California IoT Bill: First State Law on Cybersecurity

Law on Cybersecurity
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Understanding California’s IoT Cybersecurity Legislation

In late August, a crucial step in California’s cybersecurity landscape unfolded with the passage of state legislation concerning the Internet of Things (IoT). This bill, currently awaiting California Senator Jerry Brown’s signature, is poised to make California the pioneering state in enacting IoT-related laws, forging ahead of federal initiatives aimed at similar concerns.

SB-327: Safeguarding Connected Devices

The bill, known as SB-327 in the California Senate and Stomach muscle 1906 in the California Assembly, aims to modernize existing state laws governing the disposal of customer records containing sensitive information. It mandates businesses to take specific steps to either destroy such records or render the data indecipherable when they’re no longer required.

Strengthening Security Measures

The proposed legislation establishes a new section within California Common Code, focusing on the Security of Connected Devices. Manufacturers of connected devices would be required to equip these devices with appropriate security features, tailored to safeguard both the device and the information it handles from unauthorized access. Compliance verification and legal enforcement would involve the oversight of regulatory bodies and may necessitate the expertise of an Intellectual Property Lawyer to ensure adherence to patent and copyright laws while implementing these security measures.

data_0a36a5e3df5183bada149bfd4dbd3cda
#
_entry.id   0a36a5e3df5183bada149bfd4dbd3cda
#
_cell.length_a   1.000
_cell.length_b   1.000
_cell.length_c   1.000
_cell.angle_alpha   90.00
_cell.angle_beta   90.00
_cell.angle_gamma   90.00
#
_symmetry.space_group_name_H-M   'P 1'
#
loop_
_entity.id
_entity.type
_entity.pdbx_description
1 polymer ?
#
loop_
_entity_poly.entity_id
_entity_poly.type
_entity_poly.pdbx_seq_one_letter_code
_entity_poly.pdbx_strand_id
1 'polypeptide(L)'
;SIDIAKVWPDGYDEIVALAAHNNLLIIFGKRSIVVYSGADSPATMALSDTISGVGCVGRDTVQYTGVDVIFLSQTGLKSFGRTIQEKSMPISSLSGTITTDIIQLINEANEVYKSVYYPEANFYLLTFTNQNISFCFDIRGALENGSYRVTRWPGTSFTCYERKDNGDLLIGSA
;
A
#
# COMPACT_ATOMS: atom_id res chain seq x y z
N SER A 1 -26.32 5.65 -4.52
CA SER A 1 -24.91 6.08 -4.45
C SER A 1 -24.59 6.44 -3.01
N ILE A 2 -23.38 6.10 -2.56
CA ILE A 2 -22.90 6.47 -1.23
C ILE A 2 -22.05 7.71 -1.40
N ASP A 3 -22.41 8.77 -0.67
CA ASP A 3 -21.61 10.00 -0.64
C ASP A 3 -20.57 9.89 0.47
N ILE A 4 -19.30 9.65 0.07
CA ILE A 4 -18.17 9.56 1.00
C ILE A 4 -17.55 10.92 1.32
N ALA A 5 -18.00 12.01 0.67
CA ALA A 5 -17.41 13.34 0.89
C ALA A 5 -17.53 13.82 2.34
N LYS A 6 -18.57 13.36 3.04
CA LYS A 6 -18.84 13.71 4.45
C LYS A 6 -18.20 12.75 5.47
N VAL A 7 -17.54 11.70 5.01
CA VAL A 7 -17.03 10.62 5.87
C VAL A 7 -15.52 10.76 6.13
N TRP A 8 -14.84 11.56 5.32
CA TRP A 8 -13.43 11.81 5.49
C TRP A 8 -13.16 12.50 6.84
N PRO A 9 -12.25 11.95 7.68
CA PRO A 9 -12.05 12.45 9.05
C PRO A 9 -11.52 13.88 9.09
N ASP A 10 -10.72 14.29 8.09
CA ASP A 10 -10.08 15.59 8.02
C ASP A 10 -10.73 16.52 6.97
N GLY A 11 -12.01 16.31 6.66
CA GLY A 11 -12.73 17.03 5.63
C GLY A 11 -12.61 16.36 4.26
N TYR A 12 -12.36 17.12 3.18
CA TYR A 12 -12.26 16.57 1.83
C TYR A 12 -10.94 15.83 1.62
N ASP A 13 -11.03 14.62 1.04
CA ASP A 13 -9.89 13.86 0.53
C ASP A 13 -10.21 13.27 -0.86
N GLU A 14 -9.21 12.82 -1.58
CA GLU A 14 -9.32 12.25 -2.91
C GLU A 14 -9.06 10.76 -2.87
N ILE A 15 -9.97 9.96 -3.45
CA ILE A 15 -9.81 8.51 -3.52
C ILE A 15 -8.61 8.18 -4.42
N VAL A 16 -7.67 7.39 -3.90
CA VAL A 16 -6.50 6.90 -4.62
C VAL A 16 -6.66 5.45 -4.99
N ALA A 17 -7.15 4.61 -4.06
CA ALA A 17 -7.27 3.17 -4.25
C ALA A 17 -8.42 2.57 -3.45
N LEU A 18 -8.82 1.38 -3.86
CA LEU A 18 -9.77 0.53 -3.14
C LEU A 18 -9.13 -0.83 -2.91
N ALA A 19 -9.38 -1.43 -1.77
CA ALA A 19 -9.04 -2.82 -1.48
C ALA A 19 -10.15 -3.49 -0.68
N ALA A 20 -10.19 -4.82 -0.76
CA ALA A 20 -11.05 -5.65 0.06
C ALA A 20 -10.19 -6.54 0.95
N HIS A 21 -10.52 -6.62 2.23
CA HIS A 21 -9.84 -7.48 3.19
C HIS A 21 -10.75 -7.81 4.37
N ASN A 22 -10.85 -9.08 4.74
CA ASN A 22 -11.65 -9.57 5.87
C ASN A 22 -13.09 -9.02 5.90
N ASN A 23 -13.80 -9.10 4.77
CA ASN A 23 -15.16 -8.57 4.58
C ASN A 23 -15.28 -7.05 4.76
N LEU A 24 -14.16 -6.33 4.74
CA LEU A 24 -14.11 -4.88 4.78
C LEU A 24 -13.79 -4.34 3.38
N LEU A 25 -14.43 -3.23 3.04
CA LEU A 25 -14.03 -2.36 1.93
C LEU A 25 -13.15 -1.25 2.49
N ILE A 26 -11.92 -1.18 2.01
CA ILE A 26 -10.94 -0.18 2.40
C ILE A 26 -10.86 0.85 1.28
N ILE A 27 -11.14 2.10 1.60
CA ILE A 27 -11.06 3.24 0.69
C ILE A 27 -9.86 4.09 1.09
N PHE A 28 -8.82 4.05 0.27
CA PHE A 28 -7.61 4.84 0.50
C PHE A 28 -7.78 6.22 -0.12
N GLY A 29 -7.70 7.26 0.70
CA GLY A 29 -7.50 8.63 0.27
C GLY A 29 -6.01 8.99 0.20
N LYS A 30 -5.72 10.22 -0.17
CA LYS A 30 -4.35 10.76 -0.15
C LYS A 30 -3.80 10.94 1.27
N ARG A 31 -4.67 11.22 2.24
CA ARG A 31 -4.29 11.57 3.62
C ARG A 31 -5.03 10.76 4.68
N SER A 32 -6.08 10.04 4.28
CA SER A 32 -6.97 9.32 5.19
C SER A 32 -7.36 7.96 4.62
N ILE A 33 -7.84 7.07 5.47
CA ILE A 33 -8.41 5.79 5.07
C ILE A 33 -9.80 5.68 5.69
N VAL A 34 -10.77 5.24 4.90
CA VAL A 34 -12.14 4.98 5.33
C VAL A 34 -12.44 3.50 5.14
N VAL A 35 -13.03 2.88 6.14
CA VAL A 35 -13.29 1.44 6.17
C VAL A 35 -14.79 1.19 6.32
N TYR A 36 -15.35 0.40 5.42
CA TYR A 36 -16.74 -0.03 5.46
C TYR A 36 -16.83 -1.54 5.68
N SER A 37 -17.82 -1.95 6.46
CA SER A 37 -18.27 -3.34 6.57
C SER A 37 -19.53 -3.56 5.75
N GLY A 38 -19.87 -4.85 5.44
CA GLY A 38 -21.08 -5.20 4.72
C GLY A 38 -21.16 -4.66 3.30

Scope and Exemptions

However, the bill doesn’t extend its mandates to third-party software or applications added by users to a device, nor does it limit users’ ability to modify device software or firmware. Additionally, devices subject to federal security regulations or law enforcement-authorised access aren’t bound by this legislation.

Contrasting Federal Efforts

California’s state-level progress stands in contrast to federal bills, such as H.R.1324 (the Anchoring IoT Act) and S.1691 (the IoT Cybersecurity Improvement Act). Despite the introduction of these bills at the federal level, progress has stalled in committees.

Federal Initiatives’ Current Status

H.R.1324, introduced by Rep. Jerry McNerney, aims to establish cybersecurity standards for radio frequency equipment under the FCC but remains stagnant in the Subcommittee on Communications and Technology. Similarly, S.1691, introduced by Sen. Mark Warner, seeks to set minimum cybersecurity standards for government-purchased IoT devices but has also stalled in progress since its introduction.

California’s proactive stance in passing SB-327 underscores its commitment to IoT cybersecurity, setting a significant precedent at the state level in addressing these crucial technological concerns.